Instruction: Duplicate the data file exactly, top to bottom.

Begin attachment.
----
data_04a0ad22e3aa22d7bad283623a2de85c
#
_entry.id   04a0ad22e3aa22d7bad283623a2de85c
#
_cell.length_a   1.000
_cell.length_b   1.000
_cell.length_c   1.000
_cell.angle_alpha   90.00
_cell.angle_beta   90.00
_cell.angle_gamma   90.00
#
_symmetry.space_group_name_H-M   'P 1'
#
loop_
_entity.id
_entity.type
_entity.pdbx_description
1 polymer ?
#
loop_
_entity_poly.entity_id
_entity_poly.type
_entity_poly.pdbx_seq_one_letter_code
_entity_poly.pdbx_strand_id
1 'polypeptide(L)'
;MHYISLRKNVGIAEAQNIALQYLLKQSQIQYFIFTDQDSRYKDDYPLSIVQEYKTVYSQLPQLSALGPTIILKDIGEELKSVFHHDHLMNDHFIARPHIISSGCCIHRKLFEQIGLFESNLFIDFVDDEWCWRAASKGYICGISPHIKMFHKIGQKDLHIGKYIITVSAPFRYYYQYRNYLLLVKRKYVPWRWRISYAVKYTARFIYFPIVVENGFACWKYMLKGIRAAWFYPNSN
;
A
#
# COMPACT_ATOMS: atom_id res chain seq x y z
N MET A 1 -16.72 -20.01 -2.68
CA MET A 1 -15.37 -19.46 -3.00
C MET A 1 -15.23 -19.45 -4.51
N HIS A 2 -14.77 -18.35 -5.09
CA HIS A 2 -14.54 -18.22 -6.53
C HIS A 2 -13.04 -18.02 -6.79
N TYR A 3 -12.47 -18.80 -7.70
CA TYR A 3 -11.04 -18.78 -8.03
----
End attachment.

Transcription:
data_04a0ad22e3aa22d7bad283623a2de85c
#
_entry.id   04a0ad22e3aa22d7bad283623a2de85c
#
_cell.length_a   1.000
_cell.length_b   1.000
_cell.length_c   1.000
_cell.angle_alpha   90.00
_cell.angle_beta   90.00
_cell.angle_gamma   90.00
#
_symmetry.space_group_name_H-M   'P 1'
#
loop_
_entity.id
_entity.type
_entity.pdbx_description
1 polymer ?
#
loop_
_entity_poly.entity_id
_entity_poly.type
_entity_poly.pdbx_seq_one_letter_code
_entity_poly.pdbx_strand_id
1 'polypeptide(L)'
;MHYISLRKNVGIAEAQNIALQYLLKQSQIQYFIFTDQDSRYKDDYPLSIVQEYKTVYSQLPQLSALGPTIILKDIGEELKSVFHHDHLMNDHFIARPHIISSGCCIHRKLFEQIGLFESNLFIDFVDDEWCWRAASKGYICGISPHIKMFHKIGQKDLHIGKYIITVSAPFRYYYQYRNYLLLVKRKYVPWRWRISYAVKYTARFIYFPIVVENGFACWKYMLKGIRAAWFYPNSN
;
A
#
# COMPACT_ATOMS: atom_id res chain seq x y z
N MET A 1 -16.72 -20.01 -2.68
CA MET A 1 -15.37 -19.46 -3.00
C MET A 1 -15.23 -19.45 -4.51
N HIS A 2 -14.77 -18.35 -5.09
CA HIS A 2 -14.54 -18.22 -6.53
C HIS A 2 -13.04 -18.02 -6.79
N TYR A 3 -12.47 -18.80 -7.70
CA TYR A 3 -11.04 -18.78 -8.03